Tumo Mokone

It should have been Hunt!

2009-10-23 12:43
Tumo Mokone
Tumo Mokone

It isn’t remarkable that the general feeling about Joel Santana is “good riddance”? At the heart of the outcry across the country is the question why Santana was appointed in the first place. People want to know how an under-achiever like Santana was brought to this country at such huge expense.

This and many factors, including the fact that the Brazilian had no international experience, were raised in my columns which demanded the sacking of Santana.

My first argument for his firing was made ten months ago, and one can only imagine how much progress could have been made had he been let go then.

So am I celebrating Santana’s departure? The truth is I am scared for the immediate future of the national team. I did not hate Santana; he was just misplaced. I was merely calling for the correction of a mistake SAFA committed when they appointed him. I am anxious that SAFA will once again let the nation down.

Reports suggest that Carlos Alberto Parreira is the next coach. How can the same man who dumped Bafana 18 months ago, under the guise of rushing home to care of his ailing wife, be welcomed back so soon? Parreira’s parting shot for then bamboozled Molefi Oliphant-led SAFA executive was to recommend Joel Santana as his replacement.

Parreira is not a fool; it is his sincerity which I doubt.

Two wrongs do not make a right, SAFA should be warned. They erred with Santana and cannot fix their self-made mess by re-appointing Parreira. Parreira is not the right person, despite his esteemed credentials.

Four factors against Parreira:

1. The new SAFA executive is divided over him, with the group opposing his appointment warning against repeating costly mistakes of the previous leadership. Parreira appointment is at the behest of a dominant faction, which means he does not have the full backing of the association.

2. The soccer public is still angry at what they described as “betrayal” by Parreira. The local soccer fraternity is adamant the ill wife story was a smokescreen which Parreira used to justify his “money-grabbing” attitude. His second coming will therefore not be welcomed on the streets.

3.  Parreira or another foreign coach will not know South African players intimately enough to select the right squad. The team Parreira worked with does not exist anymore. Even his star player, Teko Modise, is not the player he used to be.

4. A local coach is best. The crucial area that needs special attention is the mind of the players. The greatest malady afflicting South African players is naïveté about the nitty-gritties of international football. We have coaches here who know how to work around this ignorance, and bring the best out of a player who is willing to work. Had Parreira been living in South Africa ever since he left Bafana, I would not mind him being given a second chance.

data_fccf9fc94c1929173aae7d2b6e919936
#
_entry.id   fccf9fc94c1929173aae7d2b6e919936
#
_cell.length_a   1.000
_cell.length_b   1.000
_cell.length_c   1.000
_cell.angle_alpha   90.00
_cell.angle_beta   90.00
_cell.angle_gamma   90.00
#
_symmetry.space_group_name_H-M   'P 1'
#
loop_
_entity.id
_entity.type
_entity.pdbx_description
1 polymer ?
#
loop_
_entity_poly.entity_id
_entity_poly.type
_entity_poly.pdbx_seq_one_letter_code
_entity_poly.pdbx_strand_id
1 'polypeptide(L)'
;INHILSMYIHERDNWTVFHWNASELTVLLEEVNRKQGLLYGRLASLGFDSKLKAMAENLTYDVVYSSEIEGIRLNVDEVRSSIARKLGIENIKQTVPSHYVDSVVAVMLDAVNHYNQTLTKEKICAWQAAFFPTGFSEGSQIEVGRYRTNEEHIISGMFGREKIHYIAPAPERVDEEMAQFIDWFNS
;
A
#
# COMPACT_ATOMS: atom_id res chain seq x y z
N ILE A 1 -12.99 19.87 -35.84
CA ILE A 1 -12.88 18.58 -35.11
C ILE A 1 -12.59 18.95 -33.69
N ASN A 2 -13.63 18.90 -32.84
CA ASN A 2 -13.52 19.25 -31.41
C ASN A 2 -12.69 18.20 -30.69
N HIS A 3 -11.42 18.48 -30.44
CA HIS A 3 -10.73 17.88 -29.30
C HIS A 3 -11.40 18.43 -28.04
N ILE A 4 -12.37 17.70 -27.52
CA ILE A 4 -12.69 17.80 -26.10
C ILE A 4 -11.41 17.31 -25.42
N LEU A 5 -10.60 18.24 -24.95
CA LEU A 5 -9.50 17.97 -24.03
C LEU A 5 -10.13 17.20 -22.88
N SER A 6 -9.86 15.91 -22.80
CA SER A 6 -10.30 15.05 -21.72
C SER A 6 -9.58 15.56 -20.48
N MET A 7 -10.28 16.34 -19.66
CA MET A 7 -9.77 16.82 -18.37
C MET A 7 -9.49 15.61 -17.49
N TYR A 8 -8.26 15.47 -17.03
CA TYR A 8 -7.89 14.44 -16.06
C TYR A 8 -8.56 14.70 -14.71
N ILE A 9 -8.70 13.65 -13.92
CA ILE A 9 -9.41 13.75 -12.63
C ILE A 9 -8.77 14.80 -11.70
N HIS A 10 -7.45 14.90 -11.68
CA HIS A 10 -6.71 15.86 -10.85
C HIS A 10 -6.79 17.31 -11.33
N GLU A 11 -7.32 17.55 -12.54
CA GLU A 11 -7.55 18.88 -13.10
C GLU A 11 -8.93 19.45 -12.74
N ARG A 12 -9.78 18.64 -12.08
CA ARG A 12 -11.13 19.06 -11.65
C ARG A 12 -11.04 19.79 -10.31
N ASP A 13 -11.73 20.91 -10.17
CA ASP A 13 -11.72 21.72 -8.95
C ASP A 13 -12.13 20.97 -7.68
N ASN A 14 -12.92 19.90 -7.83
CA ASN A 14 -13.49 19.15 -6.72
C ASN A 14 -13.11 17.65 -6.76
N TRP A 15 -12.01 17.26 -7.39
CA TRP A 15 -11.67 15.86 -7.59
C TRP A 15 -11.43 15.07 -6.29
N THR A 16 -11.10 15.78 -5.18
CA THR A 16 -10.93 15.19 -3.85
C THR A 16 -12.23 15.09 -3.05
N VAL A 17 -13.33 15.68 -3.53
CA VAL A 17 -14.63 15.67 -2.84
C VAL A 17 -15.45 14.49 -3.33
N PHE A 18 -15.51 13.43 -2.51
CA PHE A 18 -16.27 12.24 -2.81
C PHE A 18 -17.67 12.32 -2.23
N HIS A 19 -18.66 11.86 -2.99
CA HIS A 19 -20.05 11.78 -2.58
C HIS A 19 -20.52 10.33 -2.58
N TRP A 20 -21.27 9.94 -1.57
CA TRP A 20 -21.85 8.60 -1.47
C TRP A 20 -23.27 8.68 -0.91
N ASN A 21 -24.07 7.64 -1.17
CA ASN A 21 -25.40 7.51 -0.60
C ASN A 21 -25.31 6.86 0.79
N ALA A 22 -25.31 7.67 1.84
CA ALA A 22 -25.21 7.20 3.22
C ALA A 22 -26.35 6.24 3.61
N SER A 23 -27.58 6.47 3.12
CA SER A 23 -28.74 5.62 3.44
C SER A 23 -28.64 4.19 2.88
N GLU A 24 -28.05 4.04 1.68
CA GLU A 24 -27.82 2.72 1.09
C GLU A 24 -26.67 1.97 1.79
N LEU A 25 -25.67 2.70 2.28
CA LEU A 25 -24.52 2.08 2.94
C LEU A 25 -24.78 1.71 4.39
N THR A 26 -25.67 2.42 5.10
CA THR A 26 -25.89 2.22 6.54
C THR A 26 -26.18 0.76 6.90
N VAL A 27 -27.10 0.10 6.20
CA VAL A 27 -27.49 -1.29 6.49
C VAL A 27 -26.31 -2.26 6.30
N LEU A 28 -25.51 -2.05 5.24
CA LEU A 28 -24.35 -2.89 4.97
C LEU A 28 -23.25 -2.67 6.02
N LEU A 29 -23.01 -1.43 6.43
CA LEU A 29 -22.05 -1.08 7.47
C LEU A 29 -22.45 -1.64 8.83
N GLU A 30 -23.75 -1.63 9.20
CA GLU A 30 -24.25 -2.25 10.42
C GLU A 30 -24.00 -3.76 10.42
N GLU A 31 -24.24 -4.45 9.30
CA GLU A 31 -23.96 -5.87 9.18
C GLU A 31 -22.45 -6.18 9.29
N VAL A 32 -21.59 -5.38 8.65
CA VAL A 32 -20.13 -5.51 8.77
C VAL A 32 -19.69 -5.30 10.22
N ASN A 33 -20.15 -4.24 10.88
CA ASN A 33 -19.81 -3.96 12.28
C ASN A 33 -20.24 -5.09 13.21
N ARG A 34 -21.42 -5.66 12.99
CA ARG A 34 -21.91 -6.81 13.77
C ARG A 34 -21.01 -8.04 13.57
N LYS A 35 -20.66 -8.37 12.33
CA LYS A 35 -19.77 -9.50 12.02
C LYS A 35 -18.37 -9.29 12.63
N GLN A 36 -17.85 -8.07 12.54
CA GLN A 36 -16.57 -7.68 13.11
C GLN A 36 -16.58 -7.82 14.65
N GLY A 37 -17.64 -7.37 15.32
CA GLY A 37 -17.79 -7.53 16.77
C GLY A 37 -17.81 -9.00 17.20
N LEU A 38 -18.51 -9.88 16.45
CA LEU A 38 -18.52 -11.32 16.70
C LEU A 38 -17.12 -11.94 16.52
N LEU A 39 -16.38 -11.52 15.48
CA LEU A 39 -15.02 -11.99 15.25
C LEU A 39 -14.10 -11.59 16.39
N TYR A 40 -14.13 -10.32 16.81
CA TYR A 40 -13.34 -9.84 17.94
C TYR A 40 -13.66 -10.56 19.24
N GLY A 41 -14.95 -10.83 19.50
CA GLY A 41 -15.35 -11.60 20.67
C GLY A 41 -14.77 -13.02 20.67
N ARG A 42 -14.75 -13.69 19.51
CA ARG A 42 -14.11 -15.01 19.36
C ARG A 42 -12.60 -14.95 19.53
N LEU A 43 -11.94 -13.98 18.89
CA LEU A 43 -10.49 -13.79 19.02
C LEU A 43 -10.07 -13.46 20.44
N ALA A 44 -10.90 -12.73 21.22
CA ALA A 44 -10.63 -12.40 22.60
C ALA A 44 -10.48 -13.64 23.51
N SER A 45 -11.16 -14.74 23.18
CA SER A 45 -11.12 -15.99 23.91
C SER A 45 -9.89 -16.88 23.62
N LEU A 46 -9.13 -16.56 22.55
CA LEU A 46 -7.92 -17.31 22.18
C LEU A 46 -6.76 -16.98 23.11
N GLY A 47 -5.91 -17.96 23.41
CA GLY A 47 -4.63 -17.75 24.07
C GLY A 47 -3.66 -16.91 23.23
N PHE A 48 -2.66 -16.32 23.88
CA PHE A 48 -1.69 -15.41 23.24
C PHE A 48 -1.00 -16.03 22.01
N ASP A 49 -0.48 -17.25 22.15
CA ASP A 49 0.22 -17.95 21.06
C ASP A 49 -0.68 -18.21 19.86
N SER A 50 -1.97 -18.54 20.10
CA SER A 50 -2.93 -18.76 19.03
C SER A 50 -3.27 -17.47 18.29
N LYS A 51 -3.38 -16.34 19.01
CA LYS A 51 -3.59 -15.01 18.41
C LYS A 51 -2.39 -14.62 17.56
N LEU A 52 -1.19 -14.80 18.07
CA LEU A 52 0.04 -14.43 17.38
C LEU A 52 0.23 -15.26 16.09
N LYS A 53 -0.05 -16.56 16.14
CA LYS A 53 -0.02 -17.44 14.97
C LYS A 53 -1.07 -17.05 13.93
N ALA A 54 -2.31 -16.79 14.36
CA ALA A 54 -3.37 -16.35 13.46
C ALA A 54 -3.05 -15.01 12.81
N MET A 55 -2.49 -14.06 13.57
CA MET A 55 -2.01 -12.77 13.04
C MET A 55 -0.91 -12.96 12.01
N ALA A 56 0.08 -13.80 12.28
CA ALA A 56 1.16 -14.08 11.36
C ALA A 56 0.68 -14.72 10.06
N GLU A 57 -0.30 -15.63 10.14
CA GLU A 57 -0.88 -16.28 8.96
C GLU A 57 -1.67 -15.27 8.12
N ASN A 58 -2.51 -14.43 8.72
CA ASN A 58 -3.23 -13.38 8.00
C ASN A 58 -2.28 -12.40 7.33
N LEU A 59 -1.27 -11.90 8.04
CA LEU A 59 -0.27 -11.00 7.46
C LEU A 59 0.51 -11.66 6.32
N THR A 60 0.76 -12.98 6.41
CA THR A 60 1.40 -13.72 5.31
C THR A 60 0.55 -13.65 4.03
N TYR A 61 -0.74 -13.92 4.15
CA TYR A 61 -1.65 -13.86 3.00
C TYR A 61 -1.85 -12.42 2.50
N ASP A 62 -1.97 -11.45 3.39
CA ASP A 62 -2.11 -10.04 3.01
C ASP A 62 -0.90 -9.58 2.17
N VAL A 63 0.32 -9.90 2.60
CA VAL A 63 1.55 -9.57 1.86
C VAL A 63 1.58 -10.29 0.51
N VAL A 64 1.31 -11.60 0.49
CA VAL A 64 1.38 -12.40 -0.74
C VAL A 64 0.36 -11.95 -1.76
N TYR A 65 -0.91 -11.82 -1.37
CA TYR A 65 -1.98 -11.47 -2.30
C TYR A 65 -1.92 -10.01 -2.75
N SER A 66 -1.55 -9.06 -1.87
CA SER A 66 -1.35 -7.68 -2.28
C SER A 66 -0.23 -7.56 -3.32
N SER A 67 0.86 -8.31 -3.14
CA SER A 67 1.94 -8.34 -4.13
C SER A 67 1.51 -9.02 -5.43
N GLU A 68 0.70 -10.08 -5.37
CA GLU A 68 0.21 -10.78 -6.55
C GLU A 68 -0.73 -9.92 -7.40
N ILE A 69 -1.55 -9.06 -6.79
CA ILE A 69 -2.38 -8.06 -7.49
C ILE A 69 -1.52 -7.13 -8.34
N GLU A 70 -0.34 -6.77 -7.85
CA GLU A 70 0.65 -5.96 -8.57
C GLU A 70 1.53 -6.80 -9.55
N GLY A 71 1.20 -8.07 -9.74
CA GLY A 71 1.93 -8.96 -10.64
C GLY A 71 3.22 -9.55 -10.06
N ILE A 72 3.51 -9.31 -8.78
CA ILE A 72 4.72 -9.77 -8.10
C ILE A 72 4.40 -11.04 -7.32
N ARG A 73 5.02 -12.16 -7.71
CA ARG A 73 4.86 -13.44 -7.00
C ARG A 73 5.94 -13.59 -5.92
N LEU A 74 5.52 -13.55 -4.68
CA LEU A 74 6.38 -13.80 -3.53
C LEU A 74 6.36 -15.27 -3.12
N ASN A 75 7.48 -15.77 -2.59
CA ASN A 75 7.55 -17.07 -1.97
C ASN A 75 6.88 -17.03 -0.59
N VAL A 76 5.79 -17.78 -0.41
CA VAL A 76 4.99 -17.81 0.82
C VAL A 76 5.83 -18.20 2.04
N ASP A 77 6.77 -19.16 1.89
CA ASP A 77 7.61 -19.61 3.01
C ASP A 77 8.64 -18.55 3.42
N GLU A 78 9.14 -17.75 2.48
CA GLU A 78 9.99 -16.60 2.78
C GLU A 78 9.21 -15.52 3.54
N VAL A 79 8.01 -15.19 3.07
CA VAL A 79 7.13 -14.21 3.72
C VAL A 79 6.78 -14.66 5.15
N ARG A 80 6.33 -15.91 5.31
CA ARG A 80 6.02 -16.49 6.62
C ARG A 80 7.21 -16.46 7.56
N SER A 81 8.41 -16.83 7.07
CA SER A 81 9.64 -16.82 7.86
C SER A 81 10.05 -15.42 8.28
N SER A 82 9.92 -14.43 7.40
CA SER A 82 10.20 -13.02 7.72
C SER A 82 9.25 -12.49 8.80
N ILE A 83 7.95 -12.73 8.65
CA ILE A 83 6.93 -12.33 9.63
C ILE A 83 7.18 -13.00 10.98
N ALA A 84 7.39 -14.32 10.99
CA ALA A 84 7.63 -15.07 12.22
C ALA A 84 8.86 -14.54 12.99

Gavin Hunt would have been my choice. He is a proven tactician who can produce miracles with unheralded players. Hunt forms a close a relationship with players he works with, and does not keep elements who break the team spirit.  Prima donnas like Teko Modise can expect to work their butts off to be in Hunt’s team because Gavin can easily go look for potential in the second division and make a star out of a country bumpkin in a very short space of time.

Hunt and his team SuperSport United are currently on track for a third consecutive PSL title. Those who saw a 10-man United give Orlando Pirates a basic lesson in tactics and strategy, before running out 3-0 victors, understand why Hunt – who lost his big stars from last season to bigger clubs – will guide his team to another league title.

For the assistant coach position I would pick Clive Barker for three crucial reasons: He is widely respected for winning the Africa Cup of Nations.  He is known to be the greatest motivator around. He would provide the experience that Hunt lacks at this level, and therefore help forge a balance, and a stability the technical team will need as we move forward.

Barker will also use his influence to bring the class of 1996 closer to the affairs of the national team. It is outrageous that even influential Bafana ex-captains like Neil Tovey and Lucas Radebe are not allowed near the national team.

I want to reiterate I am not against foreign coaches; it’s just too late to look outside for someone to fix the mess that our national team finds itself in right now. SAFA should have been bold and appointed Gavin Hunt ...

Tumo writes exclusively for Sport24

Disclaimer: Sport24 encourages freedom of speech and the expression of diverse views. The views of columnists published on Sport24 are therefore their own and do not necessarily represent the views of Sport24.


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